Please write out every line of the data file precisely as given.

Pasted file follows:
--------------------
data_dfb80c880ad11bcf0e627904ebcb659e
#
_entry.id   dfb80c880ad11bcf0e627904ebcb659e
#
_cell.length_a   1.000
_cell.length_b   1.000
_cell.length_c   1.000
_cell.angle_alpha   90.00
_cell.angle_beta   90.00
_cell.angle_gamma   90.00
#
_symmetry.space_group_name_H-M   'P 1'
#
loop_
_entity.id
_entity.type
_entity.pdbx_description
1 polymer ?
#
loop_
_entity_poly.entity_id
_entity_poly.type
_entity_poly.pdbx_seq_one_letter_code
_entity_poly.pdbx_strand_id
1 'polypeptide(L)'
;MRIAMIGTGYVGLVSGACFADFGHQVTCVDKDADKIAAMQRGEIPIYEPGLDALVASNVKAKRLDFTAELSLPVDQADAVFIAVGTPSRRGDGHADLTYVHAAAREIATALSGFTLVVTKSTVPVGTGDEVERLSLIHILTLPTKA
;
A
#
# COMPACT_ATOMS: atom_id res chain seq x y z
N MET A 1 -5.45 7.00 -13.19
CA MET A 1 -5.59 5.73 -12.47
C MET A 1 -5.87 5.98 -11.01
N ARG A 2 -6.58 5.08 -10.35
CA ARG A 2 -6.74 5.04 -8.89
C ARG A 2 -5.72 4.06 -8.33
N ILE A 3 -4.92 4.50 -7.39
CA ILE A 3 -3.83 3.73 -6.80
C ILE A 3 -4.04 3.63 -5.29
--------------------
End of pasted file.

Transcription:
data_dfb80c880ad11bcf0e627904ebcb659e
#
_entry.id   dfb80c880ad11bcf0e627904ebcb659e
#
_cell.length_a   1.000
_cell.length_b   1.000
_cell.length_c   1.000
_cell.angle_alpha   90.00
_cell.angle_beta   90.00
_cell.angle_gamma   90.00
#
_symmetry.space_group_name_H-M   'P 1'
#
loop_
_entity.id
_entity.type
_entity.pdbx_description
1 polymer ?
#
loop_
_entity_poly.entity_id
_entity_poly.type
_entity_poly.pdbx_seq_one_letter_code
_entity_poly.pdbx_strand_id
1 'polypeptide(L)'
;MRIAMIGTGYVGLVSGACFADFGHQVTCVDKDADKIAAMQRGEIPIYEPGLDALVASNVKAKRLDFTAELSLPVDQADAVFIAVGTPSRRGDGHADLTYVHAAAREIATALSGFTLVVTKSTVPVGTGDEVERLSLIHILTLPTKA
;
A
#
# COMPACT_ATOMS: atom_id res chain seq x y z
N MET A 1 -5.45 7.00 -13.19
CA MET A 1 -5.59 5.73 -12.47
C MET A 1 -5.87 5.98 -11.01
N ARG A 2 -6.58 5.08 -10.35
CA ARG A 2 -6.74 5.04 -8.89
C ARG A 2 -5.72 4.06 -8.33
N ILE A 3 -4.92 4.50 -7.39
CA ILE A 3 -3.83 3.73 -6.80
C ILE A 3 -4.04 3.63 -5.29